What if you had a mathematical expression with multiple operations like \begin{align*}17 - 4 \div 2 + 3 \times 5\end{align*}
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CK-12 Foundation: 0104S Evaluate Algebraic Expressions with Grouping Symbols
Guidance
Look at and evaluate the following expression:
\begin{align*} 2 + 4 \times 7 - 1 = ? \end{align*}
How many different ways can we interpret this problem, and how many different answers could someone possibly find for it?
The simplest way to evaluate the expression is simply to start at the left and work your way across:
\begin{align*}& 2 + 4 \times 7 - 1\\ &= 6 \times 7 - 1\\ &= 42 - 1\\ &= 41\end{align*}
This is the answer you would get if you entered the expression into an ordinary calculator. But if you entered the expression into a scientific calculator or a graphing calculator you would probably get 29 as the answer.
In mathematics, the order in which we perform the various operations (such as adding, multiplying, etc.) is important. In the expression above, the operation of multiplication takes precedence over addition, so we evaluate it first. Let’s re-write the expression, but put the multiplication in brackets to show that it is to be evaluated first.
\begin{align*}2 + (4 \times 7) - 1 = ? \end{align*}
First evaluate the brackets: \begin{align*}4 \times 7 = 28\end{align*}. Our expression becomes:
\begin{align*} 2 + (28) - 1 = ?\end{align*}
When we have only addition and subtraction, we start at the left and work across:
\begin{align*}& 2 + 28 - 1\\ &= 30 - 1\\ &= 29\end{align*}
Algebra students often use the word “PEMDAS” to help remember the order in which we evaluate the mathematical expressions: Parentheses, Exponents, Multiplication, Division, Addition and Subtraction.
Order of Operations
- Evaluate expressions within Parentheses (also all brackets \begin{align*}[ \ ]\end{align*} and braces { }) first.
- Evaluate all Exponents (terms such as \begin{align*}3^2\end{align*} or \begin{align*}x^3\end{align*}) next.
- Multiplication and Division is next - work from left to right completing both multiplication and division in the order that they appear.
- Finally, evaluate Addition and Subtraction - work from left to right completing both addition and subtraction in the order that they appear.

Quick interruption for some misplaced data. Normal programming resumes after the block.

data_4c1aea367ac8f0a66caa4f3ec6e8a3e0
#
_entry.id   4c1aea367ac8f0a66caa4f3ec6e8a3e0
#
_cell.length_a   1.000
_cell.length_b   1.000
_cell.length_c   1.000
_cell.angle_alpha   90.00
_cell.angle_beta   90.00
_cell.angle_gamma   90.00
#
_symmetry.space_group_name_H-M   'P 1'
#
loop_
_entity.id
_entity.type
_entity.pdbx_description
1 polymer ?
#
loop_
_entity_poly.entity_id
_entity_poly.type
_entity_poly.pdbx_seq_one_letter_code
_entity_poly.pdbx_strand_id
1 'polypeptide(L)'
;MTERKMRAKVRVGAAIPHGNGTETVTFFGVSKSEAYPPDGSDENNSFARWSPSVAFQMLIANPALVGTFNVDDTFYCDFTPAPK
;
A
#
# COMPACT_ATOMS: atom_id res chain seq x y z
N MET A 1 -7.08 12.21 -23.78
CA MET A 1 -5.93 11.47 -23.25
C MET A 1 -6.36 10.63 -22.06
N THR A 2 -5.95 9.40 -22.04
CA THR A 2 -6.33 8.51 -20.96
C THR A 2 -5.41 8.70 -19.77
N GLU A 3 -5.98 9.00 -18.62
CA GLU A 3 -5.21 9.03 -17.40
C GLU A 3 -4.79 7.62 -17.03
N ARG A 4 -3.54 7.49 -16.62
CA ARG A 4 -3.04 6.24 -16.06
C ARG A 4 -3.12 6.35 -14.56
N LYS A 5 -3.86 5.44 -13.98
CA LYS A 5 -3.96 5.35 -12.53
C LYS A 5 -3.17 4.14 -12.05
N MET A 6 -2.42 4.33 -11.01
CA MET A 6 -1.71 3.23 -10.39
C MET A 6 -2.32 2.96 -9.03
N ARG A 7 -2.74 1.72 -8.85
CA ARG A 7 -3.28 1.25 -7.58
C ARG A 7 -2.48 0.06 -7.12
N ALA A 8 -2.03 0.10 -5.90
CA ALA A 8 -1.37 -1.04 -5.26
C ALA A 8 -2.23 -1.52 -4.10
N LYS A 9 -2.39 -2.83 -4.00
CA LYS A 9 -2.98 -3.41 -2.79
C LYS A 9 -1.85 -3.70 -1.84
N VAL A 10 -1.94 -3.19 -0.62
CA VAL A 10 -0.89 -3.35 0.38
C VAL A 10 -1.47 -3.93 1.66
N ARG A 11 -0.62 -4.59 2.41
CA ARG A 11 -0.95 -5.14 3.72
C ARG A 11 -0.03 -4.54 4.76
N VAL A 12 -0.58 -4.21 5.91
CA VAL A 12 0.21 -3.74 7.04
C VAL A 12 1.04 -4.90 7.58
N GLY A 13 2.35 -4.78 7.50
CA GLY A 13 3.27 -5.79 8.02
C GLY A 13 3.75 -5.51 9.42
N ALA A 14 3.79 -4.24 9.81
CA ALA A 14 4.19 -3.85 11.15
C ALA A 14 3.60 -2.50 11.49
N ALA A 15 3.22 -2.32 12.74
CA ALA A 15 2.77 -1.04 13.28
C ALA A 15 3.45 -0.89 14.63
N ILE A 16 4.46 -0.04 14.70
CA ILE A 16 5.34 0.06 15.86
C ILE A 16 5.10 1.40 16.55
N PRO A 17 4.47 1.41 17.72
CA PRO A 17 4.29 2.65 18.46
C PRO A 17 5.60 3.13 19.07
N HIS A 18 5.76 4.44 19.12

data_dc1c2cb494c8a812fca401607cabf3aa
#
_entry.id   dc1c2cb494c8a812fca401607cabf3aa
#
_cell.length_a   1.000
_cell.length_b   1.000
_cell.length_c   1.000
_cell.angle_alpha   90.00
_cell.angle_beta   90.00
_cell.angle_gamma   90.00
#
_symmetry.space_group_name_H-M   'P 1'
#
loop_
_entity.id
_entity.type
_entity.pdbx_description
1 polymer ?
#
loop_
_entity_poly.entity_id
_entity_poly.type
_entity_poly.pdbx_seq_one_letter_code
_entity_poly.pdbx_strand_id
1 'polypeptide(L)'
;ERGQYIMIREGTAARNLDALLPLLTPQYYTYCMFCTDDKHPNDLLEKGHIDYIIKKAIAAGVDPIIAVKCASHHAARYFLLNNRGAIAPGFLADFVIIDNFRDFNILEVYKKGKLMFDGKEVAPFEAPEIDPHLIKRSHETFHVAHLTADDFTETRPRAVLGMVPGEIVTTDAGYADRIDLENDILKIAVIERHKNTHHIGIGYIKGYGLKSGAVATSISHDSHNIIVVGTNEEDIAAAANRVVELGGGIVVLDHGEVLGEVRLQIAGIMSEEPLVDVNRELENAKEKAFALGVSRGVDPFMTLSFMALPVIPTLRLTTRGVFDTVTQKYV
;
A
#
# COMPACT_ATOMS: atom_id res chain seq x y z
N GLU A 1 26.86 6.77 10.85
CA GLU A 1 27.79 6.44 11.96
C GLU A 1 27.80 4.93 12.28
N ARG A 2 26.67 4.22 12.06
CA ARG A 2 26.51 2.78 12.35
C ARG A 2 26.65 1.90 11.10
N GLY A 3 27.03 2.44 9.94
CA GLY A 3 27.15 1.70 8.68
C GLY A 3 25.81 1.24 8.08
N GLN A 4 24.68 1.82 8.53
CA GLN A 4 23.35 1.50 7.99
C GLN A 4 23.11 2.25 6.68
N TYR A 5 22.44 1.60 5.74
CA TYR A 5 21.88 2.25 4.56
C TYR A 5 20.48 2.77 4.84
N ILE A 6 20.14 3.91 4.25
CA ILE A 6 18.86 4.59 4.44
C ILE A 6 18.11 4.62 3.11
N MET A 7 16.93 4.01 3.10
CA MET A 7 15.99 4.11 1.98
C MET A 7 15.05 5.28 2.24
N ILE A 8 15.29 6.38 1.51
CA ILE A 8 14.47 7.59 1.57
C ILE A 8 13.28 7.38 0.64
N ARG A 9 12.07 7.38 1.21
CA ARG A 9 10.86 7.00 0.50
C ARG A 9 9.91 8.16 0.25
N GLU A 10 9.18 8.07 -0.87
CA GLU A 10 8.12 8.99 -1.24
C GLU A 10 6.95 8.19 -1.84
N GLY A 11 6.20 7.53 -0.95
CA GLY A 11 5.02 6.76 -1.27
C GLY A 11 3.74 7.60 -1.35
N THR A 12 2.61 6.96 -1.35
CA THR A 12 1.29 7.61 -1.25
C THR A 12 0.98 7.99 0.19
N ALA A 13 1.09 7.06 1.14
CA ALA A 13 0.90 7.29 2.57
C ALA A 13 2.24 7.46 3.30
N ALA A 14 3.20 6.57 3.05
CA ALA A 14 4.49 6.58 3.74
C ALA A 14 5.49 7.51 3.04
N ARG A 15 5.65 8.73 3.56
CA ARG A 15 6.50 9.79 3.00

The first step in the order of operations is called parentheses, but we include all grouping symbols in this step—not just parentheses \begin{align*}( )\end{align*}, but also square brackets \begin{align*}[ \ ]\end{align*} and curly braces { }.
Example A
Evaluate the following:
a) \begin{align*}4 - 7 - 11 + 2 \end{align*}
b) \begin{align*}4 - (7 - 11) + 2\end{align*}
c) \begin{align*}4 - [7 - (11 + 2)] \end{align*}
Each of these expressions has the same numbers and the same mathematical operations, in the same order. The placement of the various grouping symbols means, however, that we must evaluate everything in a different order each time. Let's look at how we evaluate each of these examples.
a) This expression doesn't have parentheses, exponents, multiplication, or division. PEMDAS states that we treat addition and subtraction as they appear, starting at the left and working right (it’s NOT addition then subtraction).
\begin{align*}4 - 7 - 11 + 2 & = -3 - 11 + 2\\ &= -14 + 2\\ &= -12\end{align*}
b) This expression has parentheses, so we first evaluate \begin{align*}7 - 11= -4\end{align*}. Remember that when we subtract a negative it is equivalent to adding a positive:
\begin{align*}4 - (7 - 11) + 2 & = 4 - (-4) + 2\\ &= 8 + 2\\ &= 10\end{align*}
c) An expression can contain any number of sets of parentheses. Sometimes expressions will have sets of parentheses inside other sets of parentheses. When faced with nested parentheses, start at the innermost parentheses and work outward.
Brackets may also be used to group expressions which already contain parentheses. This expression has both brackets and parentheses. We start with the innermost group: \begin{align*}11 + 2 = 13\end{align*}. Then we complete the operation in the brackets.
\begin{align*} 4 - [7 - (11 + 2)] &= 4 - [7 - (13)]\\ &= 4 - [-6]\\ &= 10\end{align*}
Example B
Evaluate the following:
a) \begin{align*}3 \times 5 - 7 \div 2\end{align*}
b) \begin{align*}3 \times (5 - 7) \div 2\end{align*}
a) There are no grouping symbols. PEMDAS dictates that we multiply and divide first, working from left to right: \begin{align*}3 \times 5 = 15\end{align*} and \begin{align*}7 \div 2 = 3.5\end{align*}. (NOTE: It’s not multiplication then division.) Next we subtract: